534 \end{ttbox}

   535 This tactic first tries to solve the subgoal by assumption or by

   536 resolving with with one of the premises, calling simplification only

   537 if that fails.

   538

   539

   540 \subsection{*The solver}\label{sec:simp-solver}

   541 \begin{ttbox}

   542 mk_solver  : string -> (thm list -> int -> tactic) -> solver

   543 setSolver  : simpset * solver -> simpset \hfill{\bf infix 4}

   544 addSolver  : simpset * solver -> simpset \hfill{\bf infix 4}

   545 setSSolver : simpset * solver -> simpset \hfill{\bf infix 4}

   546 addSSolver : simpset * solver -> simpset \hfill{\bf infix 4}

   547 \end{ttbox}

   548

   549 A solver is a tactic that attempts to solve a subgoal after

   550 simplification.  Typically it just proves trivial subgoals such as

   551 \texttt{True} and $t=t$.  It could use sophisticated means such as {\tt

   552   blast_tac}, though that could make simplification expensive.

   553 To keep things more abstract, solvers are packaged up in type

   554 \texttt{solver}. The only way to create a solver is via \texttt{mk_solver}.

   555

   556 Rewriting does not instantiate unknowns.  For example, rewriting

   557 cannot prove $a\in \Var{A}$ since this requires

   558 instantiating~$\Var{A}$.  The solver, however, is an arbitrary tactic

   559 and may instantiate unknowns as it pleases.  This is the only way the

   560 simplifier can handle a conditional rewrite rule whose condition

   561 contains extra variables.  When a simplification tactic is to be

   562 combined with other provers, especially with the classical reasoner,

   563 it is important whether it can be considered safe or not.  For this

   564 reason a simpset contains two solvers, a safe and an unsafe one.

   565

   566 The standard simplification strategy solely uses the unsafe solver,

   567 which is appropriate in most cases.  For special applications where

   568 the simplification process is not allowed to instantiate unknowns

   569 within the goal, simplification starts with the safe solver, but may

   570 still apply the ordinary unsafe one in nested simplifications for

   571 conditional rules or congruences. Note that in this way the overall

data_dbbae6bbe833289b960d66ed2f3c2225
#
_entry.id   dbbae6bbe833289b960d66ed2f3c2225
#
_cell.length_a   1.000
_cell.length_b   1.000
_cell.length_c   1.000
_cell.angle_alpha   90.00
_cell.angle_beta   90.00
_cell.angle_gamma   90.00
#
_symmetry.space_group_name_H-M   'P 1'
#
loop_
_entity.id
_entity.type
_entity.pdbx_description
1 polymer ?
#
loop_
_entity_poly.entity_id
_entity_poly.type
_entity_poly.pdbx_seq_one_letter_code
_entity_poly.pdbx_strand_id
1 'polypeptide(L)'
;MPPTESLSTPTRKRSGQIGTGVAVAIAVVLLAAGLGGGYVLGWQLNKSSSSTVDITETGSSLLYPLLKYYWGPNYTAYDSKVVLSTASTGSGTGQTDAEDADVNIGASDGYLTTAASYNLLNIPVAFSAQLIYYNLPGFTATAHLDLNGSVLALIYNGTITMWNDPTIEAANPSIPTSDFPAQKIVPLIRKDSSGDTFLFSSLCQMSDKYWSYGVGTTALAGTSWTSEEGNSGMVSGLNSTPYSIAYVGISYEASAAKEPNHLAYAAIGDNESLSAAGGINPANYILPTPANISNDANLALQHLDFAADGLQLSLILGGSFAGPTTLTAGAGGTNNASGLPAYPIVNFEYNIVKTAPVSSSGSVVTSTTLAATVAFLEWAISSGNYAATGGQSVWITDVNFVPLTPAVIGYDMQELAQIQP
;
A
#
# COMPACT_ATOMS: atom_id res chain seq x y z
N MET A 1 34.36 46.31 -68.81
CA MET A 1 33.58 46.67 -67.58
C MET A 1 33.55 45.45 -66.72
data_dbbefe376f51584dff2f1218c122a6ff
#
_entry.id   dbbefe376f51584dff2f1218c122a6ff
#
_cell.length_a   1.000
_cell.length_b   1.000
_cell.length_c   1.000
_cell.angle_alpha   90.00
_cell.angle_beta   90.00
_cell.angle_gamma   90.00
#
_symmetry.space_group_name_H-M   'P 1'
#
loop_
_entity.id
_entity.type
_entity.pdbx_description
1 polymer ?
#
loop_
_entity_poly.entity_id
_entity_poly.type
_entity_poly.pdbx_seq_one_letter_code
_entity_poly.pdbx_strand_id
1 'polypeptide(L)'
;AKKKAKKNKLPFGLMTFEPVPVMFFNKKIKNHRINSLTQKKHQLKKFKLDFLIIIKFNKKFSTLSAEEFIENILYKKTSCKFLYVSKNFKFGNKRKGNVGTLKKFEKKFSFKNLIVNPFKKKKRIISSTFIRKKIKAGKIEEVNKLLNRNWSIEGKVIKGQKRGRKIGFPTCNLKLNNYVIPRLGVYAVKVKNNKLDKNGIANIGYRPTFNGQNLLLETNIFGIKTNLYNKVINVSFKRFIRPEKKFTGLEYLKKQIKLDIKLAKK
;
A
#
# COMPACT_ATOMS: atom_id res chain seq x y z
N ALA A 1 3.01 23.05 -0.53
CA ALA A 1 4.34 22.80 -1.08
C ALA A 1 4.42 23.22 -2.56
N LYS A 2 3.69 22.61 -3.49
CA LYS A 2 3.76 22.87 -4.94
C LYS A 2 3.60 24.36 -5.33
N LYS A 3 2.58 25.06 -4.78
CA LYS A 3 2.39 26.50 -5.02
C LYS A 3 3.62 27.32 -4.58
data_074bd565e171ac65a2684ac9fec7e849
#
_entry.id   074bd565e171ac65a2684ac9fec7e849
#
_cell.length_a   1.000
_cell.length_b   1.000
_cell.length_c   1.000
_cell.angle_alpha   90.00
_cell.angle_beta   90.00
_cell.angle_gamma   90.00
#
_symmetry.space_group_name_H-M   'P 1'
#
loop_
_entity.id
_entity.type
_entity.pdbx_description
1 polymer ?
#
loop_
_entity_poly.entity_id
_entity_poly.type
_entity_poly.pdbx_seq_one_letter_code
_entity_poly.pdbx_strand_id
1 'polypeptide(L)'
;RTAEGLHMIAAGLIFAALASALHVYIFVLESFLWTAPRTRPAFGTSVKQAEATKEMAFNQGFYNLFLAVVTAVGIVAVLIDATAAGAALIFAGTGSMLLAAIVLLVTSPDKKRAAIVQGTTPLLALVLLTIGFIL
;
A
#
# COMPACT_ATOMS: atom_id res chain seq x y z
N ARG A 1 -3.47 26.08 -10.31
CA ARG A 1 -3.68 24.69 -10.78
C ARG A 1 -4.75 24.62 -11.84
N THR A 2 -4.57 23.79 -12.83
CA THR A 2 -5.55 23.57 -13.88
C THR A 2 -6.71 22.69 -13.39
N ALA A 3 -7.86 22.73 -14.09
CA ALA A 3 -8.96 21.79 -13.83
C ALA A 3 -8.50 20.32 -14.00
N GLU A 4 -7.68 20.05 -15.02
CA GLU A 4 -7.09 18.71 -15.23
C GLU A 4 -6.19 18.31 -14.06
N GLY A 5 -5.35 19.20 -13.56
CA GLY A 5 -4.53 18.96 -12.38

572 tactic is not totally safe:  it may instantiate unknowns that appear also

   573 in other subgoals.

   574

   575 \begin{ttdescription}

   576 \item[\ttindexbold{mk_solver} $s$ $tacf$] converts $tacf$ into a new solver;

   577   the string $s$ is only attached as a comment and has no other significance.

   578

   579 \item[$ss$ \ttindexbold{setSSolver} $tacf$] installs $tacf$ as the

   580   \emph{safe} solver of $ss$.

   581

   582 \item[$ss$ \ttindexbold{addSSolver} $tacf$] adds $tacf$ as an

   583   additional \emph{safe} solver; it will be tried after the solvers

   584   which had already been present in $ss$.

   585

   586 \item[$ss$ \ttindexbold{setSolver} $tacf$] installs $tacf$ as the

   587   unsafe solver of $ss$.

   588

   589 \item[$ss$ \ttindexbold{addSolver} $tacf$] adds $tacf$ as an

   590   additional unsafe solver; it will be tried after the solvers which

   591   had already been present in $ss$.

   592

   593 \end{ttdescription}

   594

   595 \medskip

   596

   597 \index{assumptions!in simplification} The solver tactic is invoked

   598 with a list of theorems, namely assumptions that hold in the local

   599 context.  This may be non-empty only if the simplifier has been told

   600 to utilize local assumptions in the first place, e.g.\ if invoked via

   601 \texttt{asm_simp_tac}.  The solver is also presented the full goal

   602 including its assumptions in any case.  Thus it can use these (e.g.\

   603 by calling \texttt{assume_tac}), even if the list of premises is not

   604 passed.

   605

   606 \medskip

   607

   608 As explained in {\S}\ref{sec:simp-subgoaler}, the subgoaler is also used

   609 to solve the premises of congruence rules.  These are usually of the

   610 form $s = \Var{x}$, where $s$ needs to be simplified and $\Var{x}$

   611 needs to be instantiated with the result.  Typically, the subgoaler

   612 will invoke the simplifier at some point, which will eventually call